Innovation in the UK badly needs ‘pull’ as well as ‘push’

Aside

Innovation in the UK has suffered a short-term decline in expenditure. In continuing to attach high priority to innovation CEOs have evidently been distracted by the need for fire-fighting. While Nesta and the TSB seek to chart the paths forward for innovation, CEOs need to provide support, as does the Association of Managers of Innovation in the US in its own valuable way (1), for the embattled members of their staff whose job it is to build innovation into their organisations. (Join our Autumn Seminar for leaders of innovation – see below.)

 

It is widely reported that most CEOs now see Innovation as their top priority, but there are few signs of this. Nesta reports that investment in innovation in the UK has fallen sharply since 2008; and that investment in fixed assets fell and became increasingly dominated by bricks and mortar at the expense of technology. Geoff Mulgan, Nesta’s CEO, has observed that Research & Development has been declining in productivity, (though expenditure on innovation may be ten times that on R&D), and that the innovation spend has been increasingly oriented to social and public services and user innovation.

CEOs have evidently been fire-fighting rather than focusing on innovation; and where corporate responsibility for innovation is delegated to others, those people find themselves ill-supported, with fragile budgets and in constant competition with those running existing parts of the business.

Innovation has been led by the rapid evolution of communications technology, and in the process it would seem to have left the development of applications of those technologies languishing in its wake. In rating Innovation as their top priority, CEOs evidently expect the rate of change they see around them to generate rising demand for innovation. So how do we re-ignite innovation?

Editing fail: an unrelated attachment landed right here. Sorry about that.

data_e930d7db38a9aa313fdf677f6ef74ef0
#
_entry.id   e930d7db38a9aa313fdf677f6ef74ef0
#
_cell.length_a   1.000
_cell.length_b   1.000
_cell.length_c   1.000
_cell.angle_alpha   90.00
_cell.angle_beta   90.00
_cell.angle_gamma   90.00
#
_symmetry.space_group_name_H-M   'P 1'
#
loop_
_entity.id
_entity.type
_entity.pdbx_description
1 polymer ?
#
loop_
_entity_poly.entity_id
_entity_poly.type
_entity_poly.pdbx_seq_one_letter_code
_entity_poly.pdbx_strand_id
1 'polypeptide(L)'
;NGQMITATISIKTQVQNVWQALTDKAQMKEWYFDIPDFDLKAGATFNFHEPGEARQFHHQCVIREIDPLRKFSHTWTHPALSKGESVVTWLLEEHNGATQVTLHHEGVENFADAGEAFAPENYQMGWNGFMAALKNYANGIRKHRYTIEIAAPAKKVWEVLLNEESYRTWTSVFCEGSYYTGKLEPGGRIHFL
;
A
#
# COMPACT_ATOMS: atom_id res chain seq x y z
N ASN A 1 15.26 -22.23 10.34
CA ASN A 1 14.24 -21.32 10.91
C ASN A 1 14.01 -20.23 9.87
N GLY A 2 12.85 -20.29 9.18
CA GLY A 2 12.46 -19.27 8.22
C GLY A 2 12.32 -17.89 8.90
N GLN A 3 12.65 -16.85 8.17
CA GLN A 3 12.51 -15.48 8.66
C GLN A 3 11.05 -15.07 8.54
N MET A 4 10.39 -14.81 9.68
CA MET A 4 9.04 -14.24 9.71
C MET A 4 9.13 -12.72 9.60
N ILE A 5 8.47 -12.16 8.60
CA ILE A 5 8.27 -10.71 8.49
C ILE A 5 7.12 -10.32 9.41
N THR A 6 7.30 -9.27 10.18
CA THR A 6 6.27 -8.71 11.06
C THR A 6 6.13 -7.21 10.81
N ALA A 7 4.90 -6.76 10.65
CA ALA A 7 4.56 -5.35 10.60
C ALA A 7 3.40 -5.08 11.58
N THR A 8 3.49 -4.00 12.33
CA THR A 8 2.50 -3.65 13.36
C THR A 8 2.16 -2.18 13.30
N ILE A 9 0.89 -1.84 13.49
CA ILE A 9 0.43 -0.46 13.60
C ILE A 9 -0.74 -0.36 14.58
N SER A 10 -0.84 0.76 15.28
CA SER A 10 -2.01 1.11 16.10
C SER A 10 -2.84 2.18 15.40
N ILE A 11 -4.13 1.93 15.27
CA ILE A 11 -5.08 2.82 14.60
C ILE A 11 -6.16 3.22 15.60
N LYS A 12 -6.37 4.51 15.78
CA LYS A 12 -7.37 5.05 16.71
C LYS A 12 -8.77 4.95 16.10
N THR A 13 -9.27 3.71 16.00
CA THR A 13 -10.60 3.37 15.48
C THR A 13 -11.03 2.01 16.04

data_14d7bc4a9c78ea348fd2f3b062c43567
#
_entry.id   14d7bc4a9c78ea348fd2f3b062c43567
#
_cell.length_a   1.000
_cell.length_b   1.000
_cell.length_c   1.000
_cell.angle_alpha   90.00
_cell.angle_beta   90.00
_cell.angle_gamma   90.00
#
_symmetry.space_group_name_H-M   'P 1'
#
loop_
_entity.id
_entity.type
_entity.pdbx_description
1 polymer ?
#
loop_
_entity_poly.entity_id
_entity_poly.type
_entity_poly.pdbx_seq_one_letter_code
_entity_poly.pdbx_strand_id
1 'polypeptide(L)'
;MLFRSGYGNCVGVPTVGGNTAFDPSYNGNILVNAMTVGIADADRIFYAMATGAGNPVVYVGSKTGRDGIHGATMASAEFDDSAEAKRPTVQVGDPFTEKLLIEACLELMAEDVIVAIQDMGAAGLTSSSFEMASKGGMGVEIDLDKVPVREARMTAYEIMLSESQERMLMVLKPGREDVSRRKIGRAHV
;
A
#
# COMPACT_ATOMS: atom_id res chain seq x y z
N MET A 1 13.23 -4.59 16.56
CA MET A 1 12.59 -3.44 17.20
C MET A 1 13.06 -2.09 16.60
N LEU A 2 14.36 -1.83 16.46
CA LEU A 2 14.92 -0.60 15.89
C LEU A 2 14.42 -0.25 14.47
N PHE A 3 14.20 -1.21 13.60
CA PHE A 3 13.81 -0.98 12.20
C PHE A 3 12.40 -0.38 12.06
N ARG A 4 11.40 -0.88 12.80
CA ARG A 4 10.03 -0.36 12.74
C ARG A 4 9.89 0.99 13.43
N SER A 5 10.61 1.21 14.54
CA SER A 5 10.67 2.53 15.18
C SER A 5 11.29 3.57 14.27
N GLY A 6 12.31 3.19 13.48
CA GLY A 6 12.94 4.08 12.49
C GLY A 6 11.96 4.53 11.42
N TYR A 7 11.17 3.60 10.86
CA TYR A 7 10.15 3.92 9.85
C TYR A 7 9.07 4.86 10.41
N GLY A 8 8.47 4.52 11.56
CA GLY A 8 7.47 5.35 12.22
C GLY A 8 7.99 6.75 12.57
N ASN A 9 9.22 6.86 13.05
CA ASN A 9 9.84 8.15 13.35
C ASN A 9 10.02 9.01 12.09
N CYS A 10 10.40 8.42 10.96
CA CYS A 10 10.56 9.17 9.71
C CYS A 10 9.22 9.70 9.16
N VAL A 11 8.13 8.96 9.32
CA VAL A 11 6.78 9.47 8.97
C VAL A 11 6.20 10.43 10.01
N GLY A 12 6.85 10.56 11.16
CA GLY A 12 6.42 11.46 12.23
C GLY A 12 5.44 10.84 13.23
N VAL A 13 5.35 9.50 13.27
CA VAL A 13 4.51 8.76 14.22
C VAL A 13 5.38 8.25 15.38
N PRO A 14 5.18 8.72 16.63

The two main instruments of innovation in the UK have been Nesta and the Technology Strategy Board, each working in rather different ways on different aspects of innovation. Nesta, now a charity, is almost exclusively a research organisation, working on policy more than on practice (with some exceptions, especially its leading-edge work on Accelerators), and working mainly in the field of social and public services.

The TSB’s main role, with funds several times those of Nesta (on which it has calculated that there is a handsome return), aims to seed technological innovation in areas of potential economic advantage to the UK, which it does through competitions, grants and the funding of organisations (the Research Councils, KTPs, the KTNs and the Catapults) on specific technologies and initiatives.

Both organisations are essentially about ‘push’ rather than ‘pull’, about identifying the future rather than about encouraging the various elements of the economy to adopt leading-edge practice. Neither seeks to raise the level of innovation practice among individuals and organisations up and down the country.

The Association of Managers of Innovation in the US is at the opposite end of that spectrum. Its objective is to provide a forum in which practitioners can learn from each other’s experience. Its members are leaders of innovation in organisations, whom it supports with e-distributed information and communications, educational programmes, member interactions and personal support; and it brings its members together in twice yearly meetings held throughout the US. As it moves into its fourth decade, Stan Gryskiewicz who founded it when he was at The Centre for Creative Leadership in Greensboro, has been reflecting on its processes.

Two vital principles of the AMI community are:

1. Dialogue of differences – the valuing of and seeking of cross generational, cross disciplinary, and cross industry dialogue; and the unique perspectives this dialogue engenders, and

2. Reciprocity – as a way to facilitate learning, members share with each other their experiences of managing innovation – both their current problems and opportunities and their successes and failures.

A global association of the world’s leading social entrepreneurs, called Ashoka provides a useful model for the AMI learning community’s meeting process: it seeks to build communities of innovators who work collectively to transform society – by bringing people together who are not typically gathered; by breaking down the walls between them; and by engaging ‘applied empathy’ when contemplating change – meaning that the agent of change must comprehend and be guided by how their action will impact everyone around them and into the future.